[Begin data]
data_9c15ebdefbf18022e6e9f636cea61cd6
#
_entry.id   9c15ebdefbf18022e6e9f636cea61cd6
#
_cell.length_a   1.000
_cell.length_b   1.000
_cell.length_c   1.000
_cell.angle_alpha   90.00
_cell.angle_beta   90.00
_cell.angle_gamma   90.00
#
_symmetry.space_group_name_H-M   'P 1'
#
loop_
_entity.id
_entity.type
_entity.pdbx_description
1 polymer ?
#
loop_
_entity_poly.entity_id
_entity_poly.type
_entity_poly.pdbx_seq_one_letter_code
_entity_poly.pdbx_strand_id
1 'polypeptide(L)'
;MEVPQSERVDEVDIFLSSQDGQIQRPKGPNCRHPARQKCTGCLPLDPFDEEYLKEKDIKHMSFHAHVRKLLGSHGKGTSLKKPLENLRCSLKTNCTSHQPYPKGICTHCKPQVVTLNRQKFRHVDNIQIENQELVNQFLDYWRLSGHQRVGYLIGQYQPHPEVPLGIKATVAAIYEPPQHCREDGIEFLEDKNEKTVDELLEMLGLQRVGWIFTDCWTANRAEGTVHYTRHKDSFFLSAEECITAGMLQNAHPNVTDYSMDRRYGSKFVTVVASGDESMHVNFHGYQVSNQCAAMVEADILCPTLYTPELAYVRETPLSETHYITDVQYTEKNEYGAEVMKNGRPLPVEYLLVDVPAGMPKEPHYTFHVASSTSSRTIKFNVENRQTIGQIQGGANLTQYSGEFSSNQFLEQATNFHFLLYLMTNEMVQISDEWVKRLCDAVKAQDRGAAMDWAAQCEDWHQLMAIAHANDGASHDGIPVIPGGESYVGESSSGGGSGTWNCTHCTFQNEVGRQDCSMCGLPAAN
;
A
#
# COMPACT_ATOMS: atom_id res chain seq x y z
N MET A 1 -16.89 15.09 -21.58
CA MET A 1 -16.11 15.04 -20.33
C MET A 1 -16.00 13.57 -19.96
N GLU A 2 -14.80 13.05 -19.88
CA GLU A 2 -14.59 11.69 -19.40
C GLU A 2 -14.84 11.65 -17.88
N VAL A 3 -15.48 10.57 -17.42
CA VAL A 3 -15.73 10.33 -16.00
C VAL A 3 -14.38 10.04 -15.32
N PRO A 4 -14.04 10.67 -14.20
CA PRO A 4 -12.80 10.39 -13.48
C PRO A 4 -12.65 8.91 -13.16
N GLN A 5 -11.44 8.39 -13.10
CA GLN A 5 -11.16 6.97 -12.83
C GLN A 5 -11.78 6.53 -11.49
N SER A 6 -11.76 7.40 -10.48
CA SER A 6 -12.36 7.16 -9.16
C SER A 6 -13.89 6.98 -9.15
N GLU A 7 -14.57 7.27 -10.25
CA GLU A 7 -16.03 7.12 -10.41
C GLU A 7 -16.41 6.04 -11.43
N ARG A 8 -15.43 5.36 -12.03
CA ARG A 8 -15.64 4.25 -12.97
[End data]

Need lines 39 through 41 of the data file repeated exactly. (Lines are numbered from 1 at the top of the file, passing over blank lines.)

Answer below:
C VAL A 3 -14.38 10.04 -15.32
N PRO A 4 -14.04 10.67 -14.20
CA PRO A 4 -12.80 10.39 -13.48